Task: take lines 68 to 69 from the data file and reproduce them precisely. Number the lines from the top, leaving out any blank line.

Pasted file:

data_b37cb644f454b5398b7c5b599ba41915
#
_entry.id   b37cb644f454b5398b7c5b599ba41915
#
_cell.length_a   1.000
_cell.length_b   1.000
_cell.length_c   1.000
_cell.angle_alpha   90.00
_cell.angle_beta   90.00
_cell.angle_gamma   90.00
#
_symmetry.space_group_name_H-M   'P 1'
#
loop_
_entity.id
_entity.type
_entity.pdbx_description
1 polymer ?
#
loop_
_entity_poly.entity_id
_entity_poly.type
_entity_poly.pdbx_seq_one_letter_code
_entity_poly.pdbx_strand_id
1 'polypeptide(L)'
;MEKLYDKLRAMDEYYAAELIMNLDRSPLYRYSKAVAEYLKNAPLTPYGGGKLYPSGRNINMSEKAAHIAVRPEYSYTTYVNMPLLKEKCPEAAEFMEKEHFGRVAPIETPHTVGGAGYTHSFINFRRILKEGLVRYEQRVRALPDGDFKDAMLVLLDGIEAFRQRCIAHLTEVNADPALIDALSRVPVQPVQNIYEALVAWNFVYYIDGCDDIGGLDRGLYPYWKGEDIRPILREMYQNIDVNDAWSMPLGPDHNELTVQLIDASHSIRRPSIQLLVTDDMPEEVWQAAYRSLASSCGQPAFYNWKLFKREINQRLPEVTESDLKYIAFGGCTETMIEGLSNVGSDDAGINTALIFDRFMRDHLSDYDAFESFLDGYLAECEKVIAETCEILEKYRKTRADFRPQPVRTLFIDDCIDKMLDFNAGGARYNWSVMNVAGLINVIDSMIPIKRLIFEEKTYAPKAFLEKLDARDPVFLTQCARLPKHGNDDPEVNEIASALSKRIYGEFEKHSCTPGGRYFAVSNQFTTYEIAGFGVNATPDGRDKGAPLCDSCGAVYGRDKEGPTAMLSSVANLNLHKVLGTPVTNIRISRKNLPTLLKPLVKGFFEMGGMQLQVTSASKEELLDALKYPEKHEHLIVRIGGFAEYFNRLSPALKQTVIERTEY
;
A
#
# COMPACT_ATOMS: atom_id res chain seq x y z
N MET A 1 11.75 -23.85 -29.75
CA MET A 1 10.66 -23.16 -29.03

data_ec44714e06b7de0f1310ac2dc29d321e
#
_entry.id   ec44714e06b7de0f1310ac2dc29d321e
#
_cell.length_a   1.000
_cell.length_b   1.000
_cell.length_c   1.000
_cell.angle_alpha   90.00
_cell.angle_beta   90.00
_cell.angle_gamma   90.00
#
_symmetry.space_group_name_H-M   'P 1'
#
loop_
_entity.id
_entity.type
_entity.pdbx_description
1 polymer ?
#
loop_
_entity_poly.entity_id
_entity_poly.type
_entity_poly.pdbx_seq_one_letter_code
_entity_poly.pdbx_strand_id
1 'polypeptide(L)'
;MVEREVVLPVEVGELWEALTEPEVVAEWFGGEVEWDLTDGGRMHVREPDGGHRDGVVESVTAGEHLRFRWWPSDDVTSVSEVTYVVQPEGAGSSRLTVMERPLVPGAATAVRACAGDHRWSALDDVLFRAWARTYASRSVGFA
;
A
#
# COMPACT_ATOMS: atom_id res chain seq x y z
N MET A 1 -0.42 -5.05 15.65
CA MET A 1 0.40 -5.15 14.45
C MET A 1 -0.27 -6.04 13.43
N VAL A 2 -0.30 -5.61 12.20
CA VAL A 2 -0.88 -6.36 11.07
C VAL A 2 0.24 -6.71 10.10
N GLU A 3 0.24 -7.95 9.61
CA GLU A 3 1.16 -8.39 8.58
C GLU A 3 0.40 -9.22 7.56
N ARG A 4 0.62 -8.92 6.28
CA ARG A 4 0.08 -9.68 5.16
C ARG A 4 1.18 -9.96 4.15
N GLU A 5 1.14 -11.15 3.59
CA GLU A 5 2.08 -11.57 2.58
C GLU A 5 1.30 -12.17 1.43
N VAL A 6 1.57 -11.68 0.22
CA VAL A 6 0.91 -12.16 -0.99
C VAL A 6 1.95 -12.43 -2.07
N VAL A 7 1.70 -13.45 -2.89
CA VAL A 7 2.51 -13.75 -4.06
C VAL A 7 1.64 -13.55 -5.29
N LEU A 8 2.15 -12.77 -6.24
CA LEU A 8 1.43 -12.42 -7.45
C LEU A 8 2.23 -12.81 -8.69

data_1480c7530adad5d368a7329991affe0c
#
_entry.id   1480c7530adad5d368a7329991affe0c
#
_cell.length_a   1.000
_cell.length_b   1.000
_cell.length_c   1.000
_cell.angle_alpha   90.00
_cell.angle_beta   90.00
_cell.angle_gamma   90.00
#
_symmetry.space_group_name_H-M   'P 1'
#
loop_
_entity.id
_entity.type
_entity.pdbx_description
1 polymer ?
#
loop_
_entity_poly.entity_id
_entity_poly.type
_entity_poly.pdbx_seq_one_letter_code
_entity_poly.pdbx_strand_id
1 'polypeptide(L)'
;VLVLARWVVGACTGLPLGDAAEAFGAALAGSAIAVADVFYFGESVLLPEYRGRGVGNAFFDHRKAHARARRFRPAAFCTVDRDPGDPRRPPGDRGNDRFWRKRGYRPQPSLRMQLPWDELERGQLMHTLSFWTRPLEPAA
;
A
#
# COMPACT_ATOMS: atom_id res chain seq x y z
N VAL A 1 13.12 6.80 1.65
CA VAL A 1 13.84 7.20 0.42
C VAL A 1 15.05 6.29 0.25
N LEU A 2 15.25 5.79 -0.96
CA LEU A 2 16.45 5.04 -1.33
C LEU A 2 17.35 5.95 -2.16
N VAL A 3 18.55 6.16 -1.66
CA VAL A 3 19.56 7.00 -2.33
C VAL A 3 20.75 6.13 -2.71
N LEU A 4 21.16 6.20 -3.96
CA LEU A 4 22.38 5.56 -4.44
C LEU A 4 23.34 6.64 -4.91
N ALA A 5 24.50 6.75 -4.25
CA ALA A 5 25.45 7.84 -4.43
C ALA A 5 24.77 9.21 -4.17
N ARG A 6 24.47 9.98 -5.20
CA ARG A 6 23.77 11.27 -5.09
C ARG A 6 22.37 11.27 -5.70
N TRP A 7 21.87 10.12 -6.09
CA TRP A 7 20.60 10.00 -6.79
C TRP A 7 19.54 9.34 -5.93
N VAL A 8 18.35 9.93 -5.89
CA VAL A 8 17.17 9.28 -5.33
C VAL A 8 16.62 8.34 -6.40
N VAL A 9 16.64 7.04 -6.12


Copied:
C VAL A 2 0.24 -6.71 10.10
N GLU A 3 0.24 -7.95 9.61